New York City subway riders say that personal safety and security are their number one concern while riding the transit system, according to data from a recent MTA survey.
Following concerns about safety, subway riders ranked the primary issues affecting traveller satisfaction in order by: homeless people, people behaving erratically, wait times, and cleanliness, New York Post reports.
The survey found that one in five respondents would ride NYC subways more often if there were "fewer people behaving erratically," the outlet reports.
Roughly 15 percent of respondents say that a stronger police presence and shorter wait times would potentially incentive them to ride the subways more often.
"There are some people obviously very worried," MTA board rep Andrew Albert said, according to NY Post. "I'm also seeing very crowded trains at various times of the day. I think people, when they choose to go out, are using the system."
Safety concerns have long been an issue among subway riders, but recent violent crime has exasperated those concerns.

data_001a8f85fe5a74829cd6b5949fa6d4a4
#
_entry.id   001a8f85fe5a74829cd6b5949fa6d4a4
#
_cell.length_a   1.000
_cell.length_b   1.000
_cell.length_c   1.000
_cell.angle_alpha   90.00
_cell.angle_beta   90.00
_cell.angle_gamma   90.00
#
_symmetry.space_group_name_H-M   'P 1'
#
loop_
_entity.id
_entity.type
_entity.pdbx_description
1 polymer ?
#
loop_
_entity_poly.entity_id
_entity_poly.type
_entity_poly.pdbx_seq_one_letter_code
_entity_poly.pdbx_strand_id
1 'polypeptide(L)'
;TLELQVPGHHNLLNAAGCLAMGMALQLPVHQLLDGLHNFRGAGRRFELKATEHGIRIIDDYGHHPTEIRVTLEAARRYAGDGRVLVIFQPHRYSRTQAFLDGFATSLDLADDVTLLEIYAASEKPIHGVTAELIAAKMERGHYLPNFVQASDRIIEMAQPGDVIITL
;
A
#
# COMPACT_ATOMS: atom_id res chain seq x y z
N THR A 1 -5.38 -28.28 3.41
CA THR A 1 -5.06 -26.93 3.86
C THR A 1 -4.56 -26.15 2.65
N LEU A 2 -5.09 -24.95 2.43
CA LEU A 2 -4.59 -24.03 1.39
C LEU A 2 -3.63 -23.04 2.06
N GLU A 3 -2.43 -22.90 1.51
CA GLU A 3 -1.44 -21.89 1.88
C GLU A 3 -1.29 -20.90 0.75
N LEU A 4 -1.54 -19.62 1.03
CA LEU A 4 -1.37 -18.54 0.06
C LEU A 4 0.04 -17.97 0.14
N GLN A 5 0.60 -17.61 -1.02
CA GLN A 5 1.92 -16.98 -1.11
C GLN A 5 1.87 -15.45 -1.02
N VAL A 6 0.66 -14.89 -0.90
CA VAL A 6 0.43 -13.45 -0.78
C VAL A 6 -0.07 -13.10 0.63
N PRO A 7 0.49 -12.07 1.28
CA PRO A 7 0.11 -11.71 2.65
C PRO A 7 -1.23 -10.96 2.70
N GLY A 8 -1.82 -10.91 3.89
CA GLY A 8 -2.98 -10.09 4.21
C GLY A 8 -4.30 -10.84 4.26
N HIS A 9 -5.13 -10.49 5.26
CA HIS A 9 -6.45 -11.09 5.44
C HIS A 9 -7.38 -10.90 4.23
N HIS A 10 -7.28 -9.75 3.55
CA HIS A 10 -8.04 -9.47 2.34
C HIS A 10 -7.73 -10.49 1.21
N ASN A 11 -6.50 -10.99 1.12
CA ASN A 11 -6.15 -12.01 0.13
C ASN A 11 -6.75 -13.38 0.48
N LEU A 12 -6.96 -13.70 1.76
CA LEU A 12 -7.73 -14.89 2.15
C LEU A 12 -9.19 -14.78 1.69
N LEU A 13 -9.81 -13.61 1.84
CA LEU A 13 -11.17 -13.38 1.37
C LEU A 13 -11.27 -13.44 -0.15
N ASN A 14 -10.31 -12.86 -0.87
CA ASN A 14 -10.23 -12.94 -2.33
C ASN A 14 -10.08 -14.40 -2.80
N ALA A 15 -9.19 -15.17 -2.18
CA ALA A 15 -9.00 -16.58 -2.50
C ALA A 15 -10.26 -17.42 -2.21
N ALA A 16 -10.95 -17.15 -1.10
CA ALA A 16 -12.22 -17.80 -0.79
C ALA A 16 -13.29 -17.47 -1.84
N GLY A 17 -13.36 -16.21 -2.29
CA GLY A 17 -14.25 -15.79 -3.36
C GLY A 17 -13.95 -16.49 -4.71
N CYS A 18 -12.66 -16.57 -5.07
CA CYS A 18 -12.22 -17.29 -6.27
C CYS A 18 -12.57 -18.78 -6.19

In response to the increase in gun violence, NYPD has increased officer deployment to subway stations in an attempt to deter criminal activity.
According to recent data released by NYPD, overall transit crime dropped in the month of June, NY Post reports.
In June, 162 felonies were reported at subway stations, while 219 were reported in May. Those felonies that reportedly decreased include murder, rape, robbery, assault, burglary and grand larceny, the outlet reports.
Spokesman Aaron Donovan praised NYPD in a statement for their strong underground police presence, which he attributed to the decrease in criminal activity.
"New strategies have shown signs of success, and the MTA is encouraged by Mayor Adams' commitment to add social services and police officers as necessary in the subways to achieve further improvement," Donovan said, according to the outlet.
Regarding wait times, which is a top concern for riders on the weekends, MTA's Andrew Albert said the current times are "unacceptable."
"Twenty-some-odd minutes between trains in the middle of a weekend day is just unacceptable," Albert said. "I can't tell you how many tourists I've helped out in the last couple days, because it's so confusing for them."
The survey is drawn from 1,000 self-selected respondents from a "statistically valid," according to MTA.
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